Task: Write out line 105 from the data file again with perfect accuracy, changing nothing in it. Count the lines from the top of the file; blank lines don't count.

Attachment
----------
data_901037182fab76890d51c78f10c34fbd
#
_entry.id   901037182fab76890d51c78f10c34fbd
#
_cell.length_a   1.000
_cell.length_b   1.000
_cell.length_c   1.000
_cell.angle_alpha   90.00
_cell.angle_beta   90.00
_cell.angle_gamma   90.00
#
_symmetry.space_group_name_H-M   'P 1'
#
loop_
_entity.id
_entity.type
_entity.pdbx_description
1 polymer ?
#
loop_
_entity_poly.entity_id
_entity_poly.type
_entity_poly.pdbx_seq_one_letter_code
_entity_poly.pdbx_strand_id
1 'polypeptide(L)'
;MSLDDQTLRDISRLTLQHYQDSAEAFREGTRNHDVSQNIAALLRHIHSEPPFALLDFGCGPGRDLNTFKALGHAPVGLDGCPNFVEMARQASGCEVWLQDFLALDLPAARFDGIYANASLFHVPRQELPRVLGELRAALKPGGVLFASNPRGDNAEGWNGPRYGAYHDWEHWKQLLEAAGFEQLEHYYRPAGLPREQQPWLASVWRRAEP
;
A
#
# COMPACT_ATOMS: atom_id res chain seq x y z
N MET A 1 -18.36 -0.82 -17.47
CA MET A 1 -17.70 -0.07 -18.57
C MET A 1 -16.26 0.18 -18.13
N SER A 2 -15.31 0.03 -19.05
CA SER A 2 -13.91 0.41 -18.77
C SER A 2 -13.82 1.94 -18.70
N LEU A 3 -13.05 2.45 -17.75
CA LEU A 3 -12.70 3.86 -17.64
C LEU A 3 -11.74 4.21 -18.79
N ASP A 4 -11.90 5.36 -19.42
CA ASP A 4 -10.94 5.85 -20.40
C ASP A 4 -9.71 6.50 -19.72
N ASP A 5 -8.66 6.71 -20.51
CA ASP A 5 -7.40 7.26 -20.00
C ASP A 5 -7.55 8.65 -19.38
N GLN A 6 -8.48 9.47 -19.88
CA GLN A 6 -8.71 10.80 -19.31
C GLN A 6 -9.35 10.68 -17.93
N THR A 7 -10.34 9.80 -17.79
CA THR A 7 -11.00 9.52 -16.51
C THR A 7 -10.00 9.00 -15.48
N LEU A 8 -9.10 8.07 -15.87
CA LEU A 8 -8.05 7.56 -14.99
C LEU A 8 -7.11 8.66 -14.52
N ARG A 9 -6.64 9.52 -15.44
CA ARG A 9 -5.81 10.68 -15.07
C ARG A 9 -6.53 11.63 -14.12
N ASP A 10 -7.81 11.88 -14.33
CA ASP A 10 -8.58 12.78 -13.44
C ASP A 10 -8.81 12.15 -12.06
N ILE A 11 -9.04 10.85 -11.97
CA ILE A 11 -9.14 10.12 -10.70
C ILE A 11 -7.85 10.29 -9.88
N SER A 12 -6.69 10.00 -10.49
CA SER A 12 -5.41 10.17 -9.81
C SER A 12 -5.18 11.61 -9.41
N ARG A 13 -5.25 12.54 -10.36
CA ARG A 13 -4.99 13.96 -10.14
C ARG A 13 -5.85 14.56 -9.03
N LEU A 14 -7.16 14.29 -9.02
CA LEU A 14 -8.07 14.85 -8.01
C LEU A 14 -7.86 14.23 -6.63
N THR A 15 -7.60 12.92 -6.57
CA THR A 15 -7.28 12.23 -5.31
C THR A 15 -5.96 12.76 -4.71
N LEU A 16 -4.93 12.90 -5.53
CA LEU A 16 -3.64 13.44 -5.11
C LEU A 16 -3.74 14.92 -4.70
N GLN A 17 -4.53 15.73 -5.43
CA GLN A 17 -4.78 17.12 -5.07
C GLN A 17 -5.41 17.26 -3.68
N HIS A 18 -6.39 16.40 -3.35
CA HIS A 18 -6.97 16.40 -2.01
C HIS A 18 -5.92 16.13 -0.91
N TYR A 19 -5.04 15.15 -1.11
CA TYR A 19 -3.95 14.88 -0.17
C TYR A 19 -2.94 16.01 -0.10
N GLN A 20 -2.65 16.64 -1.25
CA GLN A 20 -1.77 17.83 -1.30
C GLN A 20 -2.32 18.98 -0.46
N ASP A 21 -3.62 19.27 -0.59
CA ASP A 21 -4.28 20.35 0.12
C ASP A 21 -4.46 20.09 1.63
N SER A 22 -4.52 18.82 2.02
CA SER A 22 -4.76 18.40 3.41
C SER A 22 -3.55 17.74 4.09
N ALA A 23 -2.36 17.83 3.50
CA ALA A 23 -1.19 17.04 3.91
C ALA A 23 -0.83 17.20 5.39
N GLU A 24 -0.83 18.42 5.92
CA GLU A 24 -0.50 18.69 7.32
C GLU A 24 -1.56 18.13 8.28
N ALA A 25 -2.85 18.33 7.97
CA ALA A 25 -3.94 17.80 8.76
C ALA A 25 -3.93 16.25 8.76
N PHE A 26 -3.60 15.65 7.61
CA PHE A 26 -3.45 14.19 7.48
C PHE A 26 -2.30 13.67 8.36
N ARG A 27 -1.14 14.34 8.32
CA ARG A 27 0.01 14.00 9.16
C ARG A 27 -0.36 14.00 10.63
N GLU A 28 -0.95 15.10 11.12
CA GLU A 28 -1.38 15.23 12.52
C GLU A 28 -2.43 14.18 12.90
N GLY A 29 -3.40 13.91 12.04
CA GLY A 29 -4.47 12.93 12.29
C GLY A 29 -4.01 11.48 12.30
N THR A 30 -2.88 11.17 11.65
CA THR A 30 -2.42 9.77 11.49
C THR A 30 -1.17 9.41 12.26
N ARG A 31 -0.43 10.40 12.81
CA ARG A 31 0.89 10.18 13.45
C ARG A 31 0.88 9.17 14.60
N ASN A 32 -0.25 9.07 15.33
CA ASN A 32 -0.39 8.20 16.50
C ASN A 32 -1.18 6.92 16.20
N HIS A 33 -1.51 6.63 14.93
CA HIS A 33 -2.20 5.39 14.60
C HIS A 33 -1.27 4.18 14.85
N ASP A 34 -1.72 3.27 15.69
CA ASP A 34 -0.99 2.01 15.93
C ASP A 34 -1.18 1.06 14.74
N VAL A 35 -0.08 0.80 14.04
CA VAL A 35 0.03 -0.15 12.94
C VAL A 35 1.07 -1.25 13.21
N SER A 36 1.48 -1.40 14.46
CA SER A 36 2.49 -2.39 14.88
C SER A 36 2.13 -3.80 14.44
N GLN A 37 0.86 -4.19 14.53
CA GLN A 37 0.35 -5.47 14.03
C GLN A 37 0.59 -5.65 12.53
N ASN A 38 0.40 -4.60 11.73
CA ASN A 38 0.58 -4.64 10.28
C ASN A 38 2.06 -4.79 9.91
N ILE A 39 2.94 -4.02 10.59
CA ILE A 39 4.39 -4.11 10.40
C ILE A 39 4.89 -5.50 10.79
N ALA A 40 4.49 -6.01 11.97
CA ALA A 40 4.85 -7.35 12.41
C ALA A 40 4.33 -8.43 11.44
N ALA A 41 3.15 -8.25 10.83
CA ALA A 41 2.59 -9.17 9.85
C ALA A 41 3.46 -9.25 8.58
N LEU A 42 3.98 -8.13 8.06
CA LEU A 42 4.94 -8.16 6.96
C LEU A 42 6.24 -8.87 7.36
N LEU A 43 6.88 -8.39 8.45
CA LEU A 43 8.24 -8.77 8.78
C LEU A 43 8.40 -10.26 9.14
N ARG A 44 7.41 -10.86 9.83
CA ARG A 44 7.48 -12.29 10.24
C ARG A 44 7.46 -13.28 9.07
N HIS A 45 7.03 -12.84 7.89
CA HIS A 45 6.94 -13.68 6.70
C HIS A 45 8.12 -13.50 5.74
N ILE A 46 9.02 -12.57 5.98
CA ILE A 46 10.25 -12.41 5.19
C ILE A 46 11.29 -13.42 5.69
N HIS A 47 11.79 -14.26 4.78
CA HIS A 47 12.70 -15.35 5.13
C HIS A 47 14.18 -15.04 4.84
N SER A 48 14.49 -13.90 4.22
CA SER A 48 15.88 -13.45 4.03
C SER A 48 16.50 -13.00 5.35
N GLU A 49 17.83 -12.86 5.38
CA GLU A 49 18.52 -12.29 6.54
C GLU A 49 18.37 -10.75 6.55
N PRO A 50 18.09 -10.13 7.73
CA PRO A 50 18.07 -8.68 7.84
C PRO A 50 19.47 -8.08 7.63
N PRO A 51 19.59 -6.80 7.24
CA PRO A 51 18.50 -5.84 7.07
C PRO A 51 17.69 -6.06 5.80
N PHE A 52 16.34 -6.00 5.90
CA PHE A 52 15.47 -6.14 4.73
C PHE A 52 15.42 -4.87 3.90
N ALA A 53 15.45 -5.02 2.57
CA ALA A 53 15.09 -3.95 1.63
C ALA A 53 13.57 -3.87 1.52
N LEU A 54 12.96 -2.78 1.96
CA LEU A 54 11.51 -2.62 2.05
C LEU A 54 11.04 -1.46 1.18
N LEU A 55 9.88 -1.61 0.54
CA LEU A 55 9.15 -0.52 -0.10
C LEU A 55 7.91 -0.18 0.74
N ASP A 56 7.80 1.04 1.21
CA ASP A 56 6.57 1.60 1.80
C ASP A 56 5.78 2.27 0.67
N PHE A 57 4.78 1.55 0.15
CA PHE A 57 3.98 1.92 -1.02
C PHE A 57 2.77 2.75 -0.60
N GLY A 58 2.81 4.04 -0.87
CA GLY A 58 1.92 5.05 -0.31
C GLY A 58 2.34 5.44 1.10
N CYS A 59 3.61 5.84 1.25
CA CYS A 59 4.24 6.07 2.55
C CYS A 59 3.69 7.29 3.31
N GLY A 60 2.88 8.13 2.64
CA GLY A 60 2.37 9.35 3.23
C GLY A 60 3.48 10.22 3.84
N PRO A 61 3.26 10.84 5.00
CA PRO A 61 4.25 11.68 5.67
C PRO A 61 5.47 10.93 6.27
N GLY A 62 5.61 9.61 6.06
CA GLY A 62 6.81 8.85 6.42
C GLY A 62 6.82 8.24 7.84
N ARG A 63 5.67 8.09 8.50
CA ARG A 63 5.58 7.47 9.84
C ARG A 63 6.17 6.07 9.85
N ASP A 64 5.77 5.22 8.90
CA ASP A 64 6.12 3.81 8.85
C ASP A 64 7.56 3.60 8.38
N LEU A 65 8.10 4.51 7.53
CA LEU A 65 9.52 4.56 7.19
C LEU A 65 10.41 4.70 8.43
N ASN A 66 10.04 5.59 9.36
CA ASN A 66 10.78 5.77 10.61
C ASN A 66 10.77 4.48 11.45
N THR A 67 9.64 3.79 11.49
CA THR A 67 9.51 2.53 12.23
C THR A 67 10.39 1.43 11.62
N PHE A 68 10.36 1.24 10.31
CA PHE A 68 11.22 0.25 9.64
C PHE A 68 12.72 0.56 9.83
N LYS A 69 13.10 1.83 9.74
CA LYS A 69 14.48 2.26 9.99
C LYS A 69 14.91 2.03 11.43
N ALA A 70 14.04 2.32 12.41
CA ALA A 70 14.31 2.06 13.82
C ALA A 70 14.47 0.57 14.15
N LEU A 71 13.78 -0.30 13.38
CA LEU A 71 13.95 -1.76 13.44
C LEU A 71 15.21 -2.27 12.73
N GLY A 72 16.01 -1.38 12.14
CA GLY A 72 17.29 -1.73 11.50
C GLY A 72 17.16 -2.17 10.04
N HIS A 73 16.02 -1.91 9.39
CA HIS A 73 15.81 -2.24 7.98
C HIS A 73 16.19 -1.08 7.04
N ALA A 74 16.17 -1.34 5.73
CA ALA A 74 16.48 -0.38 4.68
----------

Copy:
C ALA A 25 -3.93 16.25 8.76